In Science classes, students could use Voicethread to document an experiment – a kind of visual lab report.
In Math, students could use Voicethread to narrate their way through solving a math problem in order to demonstrate their understanding.
In English class, they can put original poems or short stories to pictures.
In Art class, Voicethread can be use a tool to reflect on their work.
In Foreign Language, kids can create stories or tours using Flickr images and narrate them in their language.
In History, they could use use flickr images in a digital narration of a historical event.
I am looking forward to teaching some teachers about this wonderful tool and getting some kids excited about using it. What are some ways you are using it?
I’m sitting in the Philly airport with about 40 minutes left on battery. My brain is overflowing with thoughts and ideas that I’ve taken away from EduCon 2.0. Though I still need time for reflection, I have four main takeaways from Philly:
1. The students: What ever we do, it’s got to be about the students. We need to listen to them, have conversations with them, and help them develop. That work was quite evident at SLA. I was amazed at the number of students that took part in the weekend – SLA students “worked” all weekend manning video cameras, taking part in the sessions, setting up lunch, keeping us full of coffee and donuts, and more. When they were called randomly for their input, they gladly (and comfortably) gave it. You could tell that they felt part of the culture of the school and they were proud of it. (Nice work Chris and all the SLA teachers).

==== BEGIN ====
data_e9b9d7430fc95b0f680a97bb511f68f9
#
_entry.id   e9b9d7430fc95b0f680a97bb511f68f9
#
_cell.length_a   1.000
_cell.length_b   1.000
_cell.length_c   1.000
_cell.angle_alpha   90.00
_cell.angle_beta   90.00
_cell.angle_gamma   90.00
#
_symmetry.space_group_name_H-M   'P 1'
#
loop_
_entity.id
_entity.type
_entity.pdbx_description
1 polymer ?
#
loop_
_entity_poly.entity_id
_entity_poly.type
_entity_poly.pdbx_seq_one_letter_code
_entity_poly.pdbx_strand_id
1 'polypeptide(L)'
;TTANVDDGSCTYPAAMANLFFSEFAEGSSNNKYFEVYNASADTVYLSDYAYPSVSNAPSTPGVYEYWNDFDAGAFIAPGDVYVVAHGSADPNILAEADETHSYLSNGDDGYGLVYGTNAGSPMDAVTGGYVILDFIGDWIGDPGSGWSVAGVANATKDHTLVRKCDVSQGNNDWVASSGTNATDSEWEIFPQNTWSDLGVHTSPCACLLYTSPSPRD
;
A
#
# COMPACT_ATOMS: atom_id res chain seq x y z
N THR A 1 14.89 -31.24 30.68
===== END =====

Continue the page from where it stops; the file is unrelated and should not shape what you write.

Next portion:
2. Keep having the conversations: We are all agents of change and we need to engage with others in our schools in conversations about teaching. Change will not happen quickly (probably slower than we wish), but it will not happen if we don’t keep talking the talk and walking the walk.
3. F2f conferences are necessary for re-energizing: EduCon2.0 came at the right point in the year for me. I was a little worn down and frustrated from the lack of adoption or even the lack of interest in adopting new tools by some teachers in our school. Going to EduCon2.0 pumped me back up again, gave me renewed hope, and a confirmation that what I am doing is not only important and worthwhile, but also necessary.
These are all thoughts I want to expand on later, but I wanted to get this on “paper” before my flight home.
Thanks again to Chris and company for all of their work on this wonderful conference.
I watched the PBS Frontline “Growing Up Online” last night (as I’m sure many of you did). I was glad to see that it was less of a “doom and gloom” look at social networks than some other shows have been. I do, however, think it could have done a better job of relaying the positives of these networks for kids. In reading the discussion posts, you can see how parents quickly grab on to the negative stories and apply them across the board. There must be a way to show the positives – the friends, the networks – that students cannot find in their everyday f2f life. As well as show the positives in education and professional lives.
What is clear to me is that we need to keep educating parents about the Internet. I only do one or two parent nights around Internet safety but think I need to do several more. Ahhhh – just add that to my list 🙂